Fuel supply restriction or “pressure drop” is always measured as a negative number because it is on the suction side of the fuel lift or supply pump. Units of measurement can vary, but inches of Mercury (Hg) seems to be most accepted. Regardless of the units of measure used, fuel restriction values need to be very low, and in a general sense, the lower the better when the system is fresh or new as this gives the operator more time between filter maintenance. Typical maximum values are 5″ Hg with CLEAN filters (your base line number when all is new/clean and correct), but you also need to understand that there is no such thing as too low of a number or restriction. Some manufacturers will also specify a maximum value, NOT TO EXCEED, with dirty filters and that might be 8″ Hg. Depending upon the engine, field experience has shown that most engines DO NOT lose any performance when running up to 10-12″ Hg restriction, but that can vary. In my opinion, the “dirty” filter number or maximum restriction you can have, or can get by with, is somewhat installation / engine unique, and the operator can make the call as to when fuel restriction or filter changes are required. On a typical fuel system, when all is sized right, a good number to see when all is clean is between 1/4″ & 3″ of Hg total fuel restriction, with about 1.0 to 2″ Hg most common in a well designed fuel system. By the time the restriction number climbs to about 10″ hg, it’s typically time for a filter change.

A simple and low restriction manifold system using large full-flow valves and 1/2" ID lines for a 2 x 300 HP engines and 1 x 30 Kw gen set that was done by the owner with a touch of guidance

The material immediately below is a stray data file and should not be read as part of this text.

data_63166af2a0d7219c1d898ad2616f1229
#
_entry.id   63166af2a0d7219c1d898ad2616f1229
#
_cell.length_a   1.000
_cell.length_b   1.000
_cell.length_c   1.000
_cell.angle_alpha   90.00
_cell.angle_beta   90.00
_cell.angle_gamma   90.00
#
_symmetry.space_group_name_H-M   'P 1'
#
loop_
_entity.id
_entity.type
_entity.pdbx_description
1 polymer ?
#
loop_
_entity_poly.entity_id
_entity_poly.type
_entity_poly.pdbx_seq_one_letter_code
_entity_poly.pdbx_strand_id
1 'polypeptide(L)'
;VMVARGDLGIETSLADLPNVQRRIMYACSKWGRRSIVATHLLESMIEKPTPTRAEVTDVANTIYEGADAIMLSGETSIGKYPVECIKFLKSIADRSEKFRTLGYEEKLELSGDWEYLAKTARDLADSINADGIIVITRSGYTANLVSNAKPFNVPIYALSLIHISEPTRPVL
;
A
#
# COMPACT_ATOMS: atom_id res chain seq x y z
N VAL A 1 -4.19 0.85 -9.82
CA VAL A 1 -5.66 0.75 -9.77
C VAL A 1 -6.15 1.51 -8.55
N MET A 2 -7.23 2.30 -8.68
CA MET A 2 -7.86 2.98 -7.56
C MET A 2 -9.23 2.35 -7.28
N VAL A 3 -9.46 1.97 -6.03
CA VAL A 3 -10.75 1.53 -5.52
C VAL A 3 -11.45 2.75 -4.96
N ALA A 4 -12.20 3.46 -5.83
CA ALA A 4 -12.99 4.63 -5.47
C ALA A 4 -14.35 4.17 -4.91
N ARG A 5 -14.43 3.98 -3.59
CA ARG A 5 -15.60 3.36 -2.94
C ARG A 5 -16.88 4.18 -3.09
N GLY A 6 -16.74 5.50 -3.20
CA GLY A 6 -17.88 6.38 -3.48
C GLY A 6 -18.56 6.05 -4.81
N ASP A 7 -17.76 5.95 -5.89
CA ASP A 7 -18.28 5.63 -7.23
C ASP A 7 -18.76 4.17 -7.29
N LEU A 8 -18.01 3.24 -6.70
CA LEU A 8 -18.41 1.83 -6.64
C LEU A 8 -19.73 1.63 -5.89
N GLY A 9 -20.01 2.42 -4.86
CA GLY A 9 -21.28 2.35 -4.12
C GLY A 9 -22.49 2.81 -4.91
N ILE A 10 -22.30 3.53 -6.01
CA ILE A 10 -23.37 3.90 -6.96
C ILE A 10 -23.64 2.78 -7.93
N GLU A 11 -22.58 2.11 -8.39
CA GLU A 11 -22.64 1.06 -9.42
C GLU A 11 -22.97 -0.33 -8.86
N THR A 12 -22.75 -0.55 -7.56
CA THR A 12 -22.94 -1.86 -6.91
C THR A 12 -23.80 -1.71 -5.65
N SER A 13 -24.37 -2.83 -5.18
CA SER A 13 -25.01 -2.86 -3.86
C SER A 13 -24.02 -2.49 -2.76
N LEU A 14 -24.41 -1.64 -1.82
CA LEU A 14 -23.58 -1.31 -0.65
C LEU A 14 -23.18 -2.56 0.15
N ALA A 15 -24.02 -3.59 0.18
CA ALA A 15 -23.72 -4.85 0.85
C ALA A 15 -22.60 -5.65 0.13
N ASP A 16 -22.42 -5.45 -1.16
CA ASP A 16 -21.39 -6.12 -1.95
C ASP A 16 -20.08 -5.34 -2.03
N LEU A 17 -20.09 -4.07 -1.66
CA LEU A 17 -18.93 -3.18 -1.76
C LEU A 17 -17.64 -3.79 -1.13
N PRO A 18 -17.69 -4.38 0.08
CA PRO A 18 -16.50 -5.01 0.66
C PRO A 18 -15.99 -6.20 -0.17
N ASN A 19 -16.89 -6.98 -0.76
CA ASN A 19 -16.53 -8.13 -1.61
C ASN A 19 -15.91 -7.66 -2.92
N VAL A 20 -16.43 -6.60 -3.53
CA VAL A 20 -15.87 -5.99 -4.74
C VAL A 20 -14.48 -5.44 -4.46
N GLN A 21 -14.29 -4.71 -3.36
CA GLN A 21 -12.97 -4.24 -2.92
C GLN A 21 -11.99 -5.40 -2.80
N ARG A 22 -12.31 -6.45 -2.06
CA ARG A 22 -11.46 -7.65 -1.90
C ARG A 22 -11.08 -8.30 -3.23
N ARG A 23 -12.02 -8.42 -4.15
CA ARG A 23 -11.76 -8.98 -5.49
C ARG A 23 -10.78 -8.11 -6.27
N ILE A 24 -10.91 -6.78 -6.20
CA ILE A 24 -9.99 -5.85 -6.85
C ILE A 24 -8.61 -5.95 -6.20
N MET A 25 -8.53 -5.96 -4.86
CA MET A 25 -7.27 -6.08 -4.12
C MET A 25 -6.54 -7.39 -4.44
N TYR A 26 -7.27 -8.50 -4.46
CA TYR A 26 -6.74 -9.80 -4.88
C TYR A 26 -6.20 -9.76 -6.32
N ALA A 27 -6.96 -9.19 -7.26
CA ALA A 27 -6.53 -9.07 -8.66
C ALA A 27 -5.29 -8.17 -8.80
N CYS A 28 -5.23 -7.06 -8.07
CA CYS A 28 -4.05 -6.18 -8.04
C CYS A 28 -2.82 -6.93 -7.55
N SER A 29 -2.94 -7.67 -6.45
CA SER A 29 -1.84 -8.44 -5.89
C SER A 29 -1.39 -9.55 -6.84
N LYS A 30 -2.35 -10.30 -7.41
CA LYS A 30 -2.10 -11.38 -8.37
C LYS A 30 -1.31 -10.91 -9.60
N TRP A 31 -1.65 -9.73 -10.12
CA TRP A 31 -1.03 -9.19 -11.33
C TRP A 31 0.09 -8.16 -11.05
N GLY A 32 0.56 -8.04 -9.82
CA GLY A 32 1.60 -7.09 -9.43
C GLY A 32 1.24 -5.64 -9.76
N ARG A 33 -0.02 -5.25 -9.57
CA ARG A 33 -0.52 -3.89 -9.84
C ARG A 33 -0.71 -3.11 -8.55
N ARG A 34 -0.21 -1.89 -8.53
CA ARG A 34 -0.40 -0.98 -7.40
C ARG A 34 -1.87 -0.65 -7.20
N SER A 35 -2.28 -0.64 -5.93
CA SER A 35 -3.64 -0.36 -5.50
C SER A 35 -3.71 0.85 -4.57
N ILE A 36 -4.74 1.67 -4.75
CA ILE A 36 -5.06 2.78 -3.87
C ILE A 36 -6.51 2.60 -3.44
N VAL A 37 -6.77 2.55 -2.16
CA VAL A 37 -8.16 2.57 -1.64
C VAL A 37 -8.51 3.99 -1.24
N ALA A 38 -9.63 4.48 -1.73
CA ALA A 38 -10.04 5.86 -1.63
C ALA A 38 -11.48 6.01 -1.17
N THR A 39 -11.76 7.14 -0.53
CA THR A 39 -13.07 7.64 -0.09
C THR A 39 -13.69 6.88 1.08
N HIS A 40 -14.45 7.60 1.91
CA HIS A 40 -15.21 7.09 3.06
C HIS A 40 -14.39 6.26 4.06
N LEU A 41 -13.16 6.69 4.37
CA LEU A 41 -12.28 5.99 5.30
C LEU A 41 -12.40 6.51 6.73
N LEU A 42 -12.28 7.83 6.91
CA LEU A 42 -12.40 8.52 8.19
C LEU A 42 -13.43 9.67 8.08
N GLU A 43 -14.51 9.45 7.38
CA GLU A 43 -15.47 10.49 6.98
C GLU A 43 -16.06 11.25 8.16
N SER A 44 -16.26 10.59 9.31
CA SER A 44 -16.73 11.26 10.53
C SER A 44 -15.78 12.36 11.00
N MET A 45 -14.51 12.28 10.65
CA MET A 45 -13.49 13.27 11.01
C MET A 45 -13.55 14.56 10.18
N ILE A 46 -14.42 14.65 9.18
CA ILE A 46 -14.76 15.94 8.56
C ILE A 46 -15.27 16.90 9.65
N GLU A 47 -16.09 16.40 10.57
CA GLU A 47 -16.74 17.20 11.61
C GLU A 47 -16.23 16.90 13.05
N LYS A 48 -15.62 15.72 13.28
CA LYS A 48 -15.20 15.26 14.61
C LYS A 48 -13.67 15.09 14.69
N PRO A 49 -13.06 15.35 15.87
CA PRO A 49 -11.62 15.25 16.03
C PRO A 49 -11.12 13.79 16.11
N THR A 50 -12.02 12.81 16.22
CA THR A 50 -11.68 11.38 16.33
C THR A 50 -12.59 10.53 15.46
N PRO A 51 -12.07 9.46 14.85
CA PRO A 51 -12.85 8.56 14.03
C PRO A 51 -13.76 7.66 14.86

A simple and low restriction manifold system using large full-flow valves and 1/2″ ID lines for a 2 x 300 HP engines and 1 x 30 Kw gen set that was done by the owner with a touch of guidance

Custom manifold is gravity fed with 1.25" ID hose from the forward main fuel tank 30 feet forward of the engines. This manifold feeds 2 x QSM 630's and 2 x 20Kw gensets with #10 hose for the main and #8 hose for the generators
Custom manifold is gravity fed with 1.25″ ID hose from the forward main fuel tank 30 feet forward of the engines. This manifold feeds 2 x QSM 630’s and 2 x 20Kw gensets with #10 hose for the main and #8 hose for the generators

Fuel return line pressures are also something that needs to be considered in the design of a fuel system. Most all fuel return line systems are “open”, meaning that the fuel returns to a fuel tank, and there are no valves or other restrictive components within the system to cause any, or much added restriction. Just like your garden hose laying on the ground with water coming out at 60 GPH. So, where could the restriction come from, you ask? Some may come from an inline return fuel cooler (not much if they are sized right) and friction inside the fuel line with fuel flowing thru it, which brings us to what this discussion is about – Fuel Line Restriction, and how it interacts or affects overall fuel restriction on both the supply and the return fuel system on a diesel engine.

Just about everybody seems to equate fuel restriction with the fuel filtration system and it’s design, and never thinks about the fuel line as being a major factor in this equation, even when all is new and clean. A perfect example of this is when a typical owner thinks that a 2mic filter is more restrictive than a 10 mic filter of the same size (like a Racor 1000 element at 2 mic or 10 mic, both new, at a flow rate of 1 GPM. In actuality, both elements would be under .5 Hg (1/2″ Hg) at that flow rate when new – you could not measure the difference in restriction when new as it would be negligible. Yes, the 2 mic will load quicker (get dirty) and the restriction would rise faster, but isn’t that what it should do?